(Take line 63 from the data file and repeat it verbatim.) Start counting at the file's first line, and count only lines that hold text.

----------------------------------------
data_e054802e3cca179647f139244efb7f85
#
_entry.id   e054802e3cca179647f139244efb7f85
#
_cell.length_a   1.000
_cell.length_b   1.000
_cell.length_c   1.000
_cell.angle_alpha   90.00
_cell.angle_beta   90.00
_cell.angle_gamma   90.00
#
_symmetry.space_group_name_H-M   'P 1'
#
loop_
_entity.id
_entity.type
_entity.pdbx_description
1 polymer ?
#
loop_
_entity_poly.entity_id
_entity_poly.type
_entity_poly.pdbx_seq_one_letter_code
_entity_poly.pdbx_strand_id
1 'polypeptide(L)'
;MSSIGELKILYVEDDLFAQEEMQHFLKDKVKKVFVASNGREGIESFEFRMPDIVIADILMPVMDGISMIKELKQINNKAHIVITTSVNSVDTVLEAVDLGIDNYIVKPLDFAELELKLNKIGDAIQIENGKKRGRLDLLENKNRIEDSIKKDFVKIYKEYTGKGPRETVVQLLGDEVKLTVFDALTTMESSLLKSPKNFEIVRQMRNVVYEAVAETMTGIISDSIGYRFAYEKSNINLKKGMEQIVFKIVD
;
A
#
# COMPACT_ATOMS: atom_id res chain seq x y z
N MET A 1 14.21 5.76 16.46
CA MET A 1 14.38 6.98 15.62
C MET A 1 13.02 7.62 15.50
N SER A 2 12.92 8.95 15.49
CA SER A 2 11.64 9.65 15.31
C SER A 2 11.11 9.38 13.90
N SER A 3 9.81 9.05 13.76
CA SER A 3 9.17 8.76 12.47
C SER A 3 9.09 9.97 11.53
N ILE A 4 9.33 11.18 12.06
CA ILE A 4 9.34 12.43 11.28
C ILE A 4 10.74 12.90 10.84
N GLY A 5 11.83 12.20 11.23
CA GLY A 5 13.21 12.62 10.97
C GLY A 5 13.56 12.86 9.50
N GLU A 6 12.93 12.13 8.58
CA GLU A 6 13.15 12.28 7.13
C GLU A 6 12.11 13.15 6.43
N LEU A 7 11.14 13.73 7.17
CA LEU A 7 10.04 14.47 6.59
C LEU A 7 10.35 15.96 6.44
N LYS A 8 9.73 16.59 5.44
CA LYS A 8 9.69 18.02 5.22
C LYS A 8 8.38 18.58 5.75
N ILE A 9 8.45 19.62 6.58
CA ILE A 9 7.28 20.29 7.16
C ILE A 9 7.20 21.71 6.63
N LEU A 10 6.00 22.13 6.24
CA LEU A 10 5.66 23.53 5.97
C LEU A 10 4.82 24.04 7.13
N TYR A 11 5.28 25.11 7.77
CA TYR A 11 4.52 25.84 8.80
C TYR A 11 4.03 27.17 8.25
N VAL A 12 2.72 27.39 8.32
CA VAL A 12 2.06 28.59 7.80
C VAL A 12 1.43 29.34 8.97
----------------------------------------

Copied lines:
C TYR A 11 4.03 27.17 8.25